(CNN) — The pinpricks of bioluminescence that fill the summer’s night may soon be snuffed out forever, a new study contends.
And it will be mostly our fault.
Scientists said fireflies are having a difficult time mating because our lights are always on. Combine that with the normal threats of loss of habitat and pesticide use, and it may contribute to future generations not having the joy of catching lightning bugs during the summer.
The study, published Monday in the journal Bioscience and conducted by a biology professor at Tufts University said one insect, Petroptyx tener, lives in mangroves and needs them to breed, but Malaysia swamps where mangroves once grew are being changed to palm oil plantations and aquaculture farms.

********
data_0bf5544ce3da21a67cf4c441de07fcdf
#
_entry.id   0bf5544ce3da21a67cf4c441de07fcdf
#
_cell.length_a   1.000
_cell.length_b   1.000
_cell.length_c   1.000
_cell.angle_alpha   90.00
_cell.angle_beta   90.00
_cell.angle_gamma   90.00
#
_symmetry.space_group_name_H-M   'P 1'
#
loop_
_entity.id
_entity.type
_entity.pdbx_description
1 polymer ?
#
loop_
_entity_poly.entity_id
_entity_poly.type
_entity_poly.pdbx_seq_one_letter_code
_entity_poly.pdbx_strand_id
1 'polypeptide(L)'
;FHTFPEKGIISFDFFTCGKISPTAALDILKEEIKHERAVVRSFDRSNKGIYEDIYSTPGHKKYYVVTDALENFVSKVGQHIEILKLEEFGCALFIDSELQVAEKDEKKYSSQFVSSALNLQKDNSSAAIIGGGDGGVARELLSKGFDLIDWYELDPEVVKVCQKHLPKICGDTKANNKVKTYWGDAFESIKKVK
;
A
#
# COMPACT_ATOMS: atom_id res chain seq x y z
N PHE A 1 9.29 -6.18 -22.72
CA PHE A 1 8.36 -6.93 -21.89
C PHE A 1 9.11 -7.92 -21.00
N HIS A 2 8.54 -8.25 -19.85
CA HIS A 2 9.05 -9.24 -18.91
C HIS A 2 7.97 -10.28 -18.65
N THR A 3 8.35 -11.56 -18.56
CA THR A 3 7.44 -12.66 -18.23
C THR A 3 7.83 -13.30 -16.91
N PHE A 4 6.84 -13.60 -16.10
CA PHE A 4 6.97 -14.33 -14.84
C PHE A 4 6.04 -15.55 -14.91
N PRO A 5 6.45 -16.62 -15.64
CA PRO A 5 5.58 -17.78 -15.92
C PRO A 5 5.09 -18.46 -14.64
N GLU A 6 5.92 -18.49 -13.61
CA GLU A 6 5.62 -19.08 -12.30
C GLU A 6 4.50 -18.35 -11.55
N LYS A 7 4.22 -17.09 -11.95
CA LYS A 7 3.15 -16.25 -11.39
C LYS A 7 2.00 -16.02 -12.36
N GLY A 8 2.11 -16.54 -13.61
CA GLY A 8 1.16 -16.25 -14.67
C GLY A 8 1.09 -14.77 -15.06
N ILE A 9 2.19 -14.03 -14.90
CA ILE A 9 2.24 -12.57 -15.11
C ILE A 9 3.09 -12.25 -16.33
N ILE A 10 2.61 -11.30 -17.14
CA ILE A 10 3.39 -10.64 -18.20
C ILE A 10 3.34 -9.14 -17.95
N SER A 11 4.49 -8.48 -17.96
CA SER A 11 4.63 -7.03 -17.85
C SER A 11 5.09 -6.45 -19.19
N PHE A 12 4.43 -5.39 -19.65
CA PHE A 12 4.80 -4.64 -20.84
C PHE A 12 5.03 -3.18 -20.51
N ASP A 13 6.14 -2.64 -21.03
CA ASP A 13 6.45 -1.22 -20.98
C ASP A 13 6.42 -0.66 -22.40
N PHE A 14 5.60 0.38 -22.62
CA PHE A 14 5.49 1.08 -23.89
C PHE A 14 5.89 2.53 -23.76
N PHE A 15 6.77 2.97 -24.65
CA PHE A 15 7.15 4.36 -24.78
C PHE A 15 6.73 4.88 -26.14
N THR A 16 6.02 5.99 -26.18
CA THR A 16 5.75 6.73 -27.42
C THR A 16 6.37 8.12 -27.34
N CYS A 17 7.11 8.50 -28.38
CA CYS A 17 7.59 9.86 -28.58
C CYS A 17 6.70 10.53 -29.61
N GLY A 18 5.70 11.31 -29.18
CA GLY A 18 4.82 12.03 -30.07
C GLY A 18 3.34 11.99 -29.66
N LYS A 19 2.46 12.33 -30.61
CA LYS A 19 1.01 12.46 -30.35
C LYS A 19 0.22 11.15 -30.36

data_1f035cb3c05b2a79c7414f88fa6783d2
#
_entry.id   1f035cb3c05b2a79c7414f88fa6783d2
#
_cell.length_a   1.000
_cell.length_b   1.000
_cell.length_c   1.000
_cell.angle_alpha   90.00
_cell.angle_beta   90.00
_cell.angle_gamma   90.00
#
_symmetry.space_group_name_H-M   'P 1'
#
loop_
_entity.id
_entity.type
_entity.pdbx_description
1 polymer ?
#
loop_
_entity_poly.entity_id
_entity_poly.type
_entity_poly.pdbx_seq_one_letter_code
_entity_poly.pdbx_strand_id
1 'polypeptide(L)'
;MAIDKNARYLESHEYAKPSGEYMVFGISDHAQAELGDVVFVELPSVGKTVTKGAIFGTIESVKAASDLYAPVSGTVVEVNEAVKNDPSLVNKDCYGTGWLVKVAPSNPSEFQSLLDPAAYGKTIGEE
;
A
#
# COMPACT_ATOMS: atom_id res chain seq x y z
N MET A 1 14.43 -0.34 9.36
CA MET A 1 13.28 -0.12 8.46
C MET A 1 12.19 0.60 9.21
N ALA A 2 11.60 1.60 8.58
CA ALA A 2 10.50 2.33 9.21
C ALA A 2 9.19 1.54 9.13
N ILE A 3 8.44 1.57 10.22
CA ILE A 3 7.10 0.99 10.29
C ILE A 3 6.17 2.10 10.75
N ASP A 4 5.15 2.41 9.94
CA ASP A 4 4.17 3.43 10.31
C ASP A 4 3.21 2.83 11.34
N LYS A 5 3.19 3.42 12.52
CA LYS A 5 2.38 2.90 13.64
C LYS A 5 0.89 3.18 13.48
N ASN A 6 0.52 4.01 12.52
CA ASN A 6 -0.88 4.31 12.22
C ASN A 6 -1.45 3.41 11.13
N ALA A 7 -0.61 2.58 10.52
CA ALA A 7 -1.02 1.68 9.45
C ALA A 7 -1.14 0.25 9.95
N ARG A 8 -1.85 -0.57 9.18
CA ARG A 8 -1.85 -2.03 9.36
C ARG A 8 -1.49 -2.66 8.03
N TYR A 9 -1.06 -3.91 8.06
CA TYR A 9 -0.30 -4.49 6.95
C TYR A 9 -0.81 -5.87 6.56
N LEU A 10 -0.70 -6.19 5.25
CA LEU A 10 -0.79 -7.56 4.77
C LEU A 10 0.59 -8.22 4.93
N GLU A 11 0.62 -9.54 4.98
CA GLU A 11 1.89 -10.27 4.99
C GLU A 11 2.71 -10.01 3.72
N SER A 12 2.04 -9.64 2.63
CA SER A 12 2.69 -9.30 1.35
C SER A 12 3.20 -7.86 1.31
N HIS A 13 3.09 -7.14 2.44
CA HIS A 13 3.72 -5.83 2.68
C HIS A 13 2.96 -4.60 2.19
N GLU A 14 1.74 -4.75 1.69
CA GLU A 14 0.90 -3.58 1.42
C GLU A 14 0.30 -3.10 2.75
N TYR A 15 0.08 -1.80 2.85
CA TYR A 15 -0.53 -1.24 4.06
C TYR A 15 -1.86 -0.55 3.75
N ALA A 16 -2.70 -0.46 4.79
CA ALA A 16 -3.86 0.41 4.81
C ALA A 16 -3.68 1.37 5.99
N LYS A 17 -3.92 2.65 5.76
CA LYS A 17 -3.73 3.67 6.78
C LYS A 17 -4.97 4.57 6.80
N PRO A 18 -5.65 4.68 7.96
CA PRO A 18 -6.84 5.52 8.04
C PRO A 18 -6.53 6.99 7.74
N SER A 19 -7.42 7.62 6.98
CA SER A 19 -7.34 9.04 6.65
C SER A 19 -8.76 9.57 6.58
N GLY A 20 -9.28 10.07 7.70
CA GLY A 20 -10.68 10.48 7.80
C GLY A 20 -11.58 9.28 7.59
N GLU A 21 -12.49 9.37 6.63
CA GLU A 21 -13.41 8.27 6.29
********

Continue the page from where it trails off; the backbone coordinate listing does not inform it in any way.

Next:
But the bigger threat is the artificial light at night — lights like streetlights, commercial signs and sky glow that is created by urban centers.